And while that has nothing to do with Ed and Dollie Lynch, it has much to do with the park that is planned for northwest Vancouver.
It also has much to do with how this nation is attempting to reconcile its past, balancing educational history with modern mores. At a time when monuments to the Confederacy are slowly but rightly being relegated to museums rather than the public square, the manner in which we display our history is under scrutiny.
That has people concerned about the prospect of Lynch Park urging the city to reconsider. “The attempt to separate the word and the surname erases history,” Cecilia Towner of Black Lives Matter Vancouver told The Columbian. “The word, deed and name began intertwined and they continue to be … at least for black people.”
Last year, the Centennial School District near Portland renamed three elementary schools — Lynch Meadows, Lynch Wood and Lynch View — to extricate the negative connotation. Like the proposed Lynch Park, it was named for a family and not some abhorrent history.
No simple solution
But we digress. The difficulty surrounding the Vancouver park is that there are no clear solutions. Lynch Park would, understandably, call to mind a painful history for many Americans, both black and white. And if that history is traumatic for some of our neighbors, who are we to tell them they are wrong? The most insensitive among us will decry political correctness, but sometimes political correctness is simply correctness. The alternative is being incorrect and intentionally offending people.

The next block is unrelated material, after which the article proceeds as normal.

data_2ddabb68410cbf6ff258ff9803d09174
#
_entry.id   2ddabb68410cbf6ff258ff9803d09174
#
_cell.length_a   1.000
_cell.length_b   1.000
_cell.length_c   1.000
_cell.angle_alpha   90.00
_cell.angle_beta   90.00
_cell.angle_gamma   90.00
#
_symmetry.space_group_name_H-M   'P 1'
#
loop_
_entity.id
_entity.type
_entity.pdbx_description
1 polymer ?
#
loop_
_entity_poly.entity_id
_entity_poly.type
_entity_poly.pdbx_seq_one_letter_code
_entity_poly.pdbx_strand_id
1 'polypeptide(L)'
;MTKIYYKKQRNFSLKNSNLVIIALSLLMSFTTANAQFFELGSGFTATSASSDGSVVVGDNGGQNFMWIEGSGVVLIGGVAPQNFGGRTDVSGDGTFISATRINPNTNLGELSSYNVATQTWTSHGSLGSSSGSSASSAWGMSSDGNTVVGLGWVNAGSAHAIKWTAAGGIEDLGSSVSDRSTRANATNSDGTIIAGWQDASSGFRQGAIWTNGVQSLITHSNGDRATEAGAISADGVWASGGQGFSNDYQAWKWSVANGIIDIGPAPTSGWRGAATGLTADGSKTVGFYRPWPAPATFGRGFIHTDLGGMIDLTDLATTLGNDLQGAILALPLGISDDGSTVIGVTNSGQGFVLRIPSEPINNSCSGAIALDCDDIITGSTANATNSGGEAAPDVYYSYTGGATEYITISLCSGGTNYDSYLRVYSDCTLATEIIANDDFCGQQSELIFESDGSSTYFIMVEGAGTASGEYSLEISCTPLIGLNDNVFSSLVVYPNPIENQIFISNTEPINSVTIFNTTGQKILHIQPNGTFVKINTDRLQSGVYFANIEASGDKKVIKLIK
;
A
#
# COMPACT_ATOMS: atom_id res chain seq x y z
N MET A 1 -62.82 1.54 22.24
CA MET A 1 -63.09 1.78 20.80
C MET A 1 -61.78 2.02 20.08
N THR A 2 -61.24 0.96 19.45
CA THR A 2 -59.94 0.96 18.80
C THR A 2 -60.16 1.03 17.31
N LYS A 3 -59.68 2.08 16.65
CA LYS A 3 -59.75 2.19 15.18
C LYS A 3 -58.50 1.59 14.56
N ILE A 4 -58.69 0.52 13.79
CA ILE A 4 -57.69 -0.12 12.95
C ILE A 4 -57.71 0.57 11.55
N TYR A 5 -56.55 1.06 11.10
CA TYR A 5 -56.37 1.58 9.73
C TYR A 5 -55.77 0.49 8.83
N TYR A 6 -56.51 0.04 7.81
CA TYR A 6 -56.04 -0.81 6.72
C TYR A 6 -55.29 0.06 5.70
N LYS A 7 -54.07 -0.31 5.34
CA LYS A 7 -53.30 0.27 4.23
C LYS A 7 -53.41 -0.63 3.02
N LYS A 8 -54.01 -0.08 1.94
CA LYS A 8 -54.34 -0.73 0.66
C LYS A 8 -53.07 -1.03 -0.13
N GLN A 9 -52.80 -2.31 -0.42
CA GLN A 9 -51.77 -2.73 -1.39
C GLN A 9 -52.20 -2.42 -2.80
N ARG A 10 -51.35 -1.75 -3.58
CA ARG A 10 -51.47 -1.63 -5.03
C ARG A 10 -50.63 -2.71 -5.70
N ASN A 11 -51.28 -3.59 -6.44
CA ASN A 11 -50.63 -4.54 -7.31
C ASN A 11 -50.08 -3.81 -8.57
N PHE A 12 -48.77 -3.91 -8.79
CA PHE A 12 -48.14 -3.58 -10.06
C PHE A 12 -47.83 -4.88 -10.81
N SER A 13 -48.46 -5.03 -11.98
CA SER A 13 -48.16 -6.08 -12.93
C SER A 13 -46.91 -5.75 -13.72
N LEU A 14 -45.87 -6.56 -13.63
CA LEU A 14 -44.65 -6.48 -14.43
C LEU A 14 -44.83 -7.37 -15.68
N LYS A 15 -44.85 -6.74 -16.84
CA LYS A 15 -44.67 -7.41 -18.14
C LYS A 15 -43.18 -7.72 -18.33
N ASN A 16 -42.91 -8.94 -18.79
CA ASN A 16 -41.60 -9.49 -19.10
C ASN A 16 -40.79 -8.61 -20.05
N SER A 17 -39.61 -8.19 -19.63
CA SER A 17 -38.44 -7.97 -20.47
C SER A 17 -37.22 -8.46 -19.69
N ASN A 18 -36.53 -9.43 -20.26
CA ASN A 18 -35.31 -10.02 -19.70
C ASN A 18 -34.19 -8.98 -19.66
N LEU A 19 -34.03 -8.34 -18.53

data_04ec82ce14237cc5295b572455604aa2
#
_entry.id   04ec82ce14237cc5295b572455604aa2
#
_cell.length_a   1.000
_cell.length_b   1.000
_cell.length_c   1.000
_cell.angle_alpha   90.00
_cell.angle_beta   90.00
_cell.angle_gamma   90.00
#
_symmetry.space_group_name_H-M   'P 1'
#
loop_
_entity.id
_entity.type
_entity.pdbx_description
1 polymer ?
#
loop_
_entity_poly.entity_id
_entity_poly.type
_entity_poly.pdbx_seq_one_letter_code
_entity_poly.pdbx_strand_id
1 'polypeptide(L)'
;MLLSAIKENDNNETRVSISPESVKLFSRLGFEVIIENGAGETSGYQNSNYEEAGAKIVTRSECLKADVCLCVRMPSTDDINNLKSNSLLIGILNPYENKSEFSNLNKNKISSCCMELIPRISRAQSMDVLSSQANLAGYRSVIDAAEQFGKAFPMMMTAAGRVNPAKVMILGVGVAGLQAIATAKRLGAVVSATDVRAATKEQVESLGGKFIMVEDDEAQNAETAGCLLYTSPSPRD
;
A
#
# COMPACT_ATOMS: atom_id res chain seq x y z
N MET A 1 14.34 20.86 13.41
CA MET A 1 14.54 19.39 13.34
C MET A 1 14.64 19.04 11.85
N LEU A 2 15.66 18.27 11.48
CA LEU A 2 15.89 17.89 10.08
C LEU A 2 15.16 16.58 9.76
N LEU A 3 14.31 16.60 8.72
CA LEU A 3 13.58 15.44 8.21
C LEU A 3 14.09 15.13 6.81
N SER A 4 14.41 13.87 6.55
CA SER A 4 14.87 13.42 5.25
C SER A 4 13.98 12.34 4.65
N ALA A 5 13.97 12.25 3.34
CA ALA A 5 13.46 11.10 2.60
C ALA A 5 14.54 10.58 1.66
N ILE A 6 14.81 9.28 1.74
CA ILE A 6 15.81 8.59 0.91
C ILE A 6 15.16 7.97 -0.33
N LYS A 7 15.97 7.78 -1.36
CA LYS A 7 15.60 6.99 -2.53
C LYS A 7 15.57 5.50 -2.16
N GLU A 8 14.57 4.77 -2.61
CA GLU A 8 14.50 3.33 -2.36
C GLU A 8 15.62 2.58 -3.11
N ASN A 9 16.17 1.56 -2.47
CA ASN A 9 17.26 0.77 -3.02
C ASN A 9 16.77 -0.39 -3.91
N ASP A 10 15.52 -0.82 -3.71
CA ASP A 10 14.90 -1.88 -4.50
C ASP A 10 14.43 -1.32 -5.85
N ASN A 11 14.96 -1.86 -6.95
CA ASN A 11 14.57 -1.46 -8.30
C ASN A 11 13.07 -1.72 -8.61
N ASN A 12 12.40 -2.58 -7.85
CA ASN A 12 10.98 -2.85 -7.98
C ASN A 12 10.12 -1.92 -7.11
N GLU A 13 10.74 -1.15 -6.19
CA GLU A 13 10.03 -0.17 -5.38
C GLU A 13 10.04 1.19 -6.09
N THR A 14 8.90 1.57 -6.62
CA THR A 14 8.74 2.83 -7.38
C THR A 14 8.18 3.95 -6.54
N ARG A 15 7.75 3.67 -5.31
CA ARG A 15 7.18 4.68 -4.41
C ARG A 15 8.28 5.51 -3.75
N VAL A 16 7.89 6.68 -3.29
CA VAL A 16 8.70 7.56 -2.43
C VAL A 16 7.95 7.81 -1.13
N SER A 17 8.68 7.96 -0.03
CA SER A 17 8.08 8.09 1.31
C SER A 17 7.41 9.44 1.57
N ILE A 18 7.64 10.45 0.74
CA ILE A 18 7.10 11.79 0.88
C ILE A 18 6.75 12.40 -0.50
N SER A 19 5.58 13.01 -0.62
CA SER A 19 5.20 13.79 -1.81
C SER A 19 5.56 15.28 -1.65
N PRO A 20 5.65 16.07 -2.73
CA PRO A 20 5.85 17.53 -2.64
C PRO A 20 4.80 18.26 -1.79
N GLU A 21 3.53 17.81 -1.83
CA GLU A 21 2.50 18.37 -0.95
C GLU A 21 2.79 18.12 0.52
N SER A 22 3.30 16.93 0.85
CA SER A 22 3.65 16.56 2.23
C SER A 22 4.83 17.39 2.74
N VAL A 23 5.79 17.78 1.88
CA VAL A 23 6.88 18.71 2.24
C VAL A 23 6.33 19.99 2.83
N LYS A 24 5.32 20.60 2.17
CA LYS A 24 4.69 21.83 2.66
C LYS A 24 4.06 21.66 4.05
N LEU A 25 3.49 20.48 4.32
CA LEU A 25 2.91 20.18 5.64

In that regard, it is much different from the issue of Confederate monuments in the South. Guess what: Confederates were traitors who fought against the United States in defense of slavery and lost. They deserve to be remembered but not honored, and commemorative statues of them are tributes to people who were losers — both morally and militarily.
The same cannot be said of Ed and Dollie Lynch, who have posthumously been dragged into a controversy not of their making. As their son, Michael, said, “Our hope is one day the park will benefit our entire community while honoring Ed and Dollie Lynch as it was intended and promised to them over 15 years ago.”
In the end, city officials should listen to concerns on both sides, and advocates should strive for compromise. If the official name is Ed and Dollie Lynch Memorial Park and locals shorten it to Memorial Park and the area includes a plaque or a statue honoring their vast contributions to the community … well, that might be the best we can do.
Because sometimes a name is more than simply a name.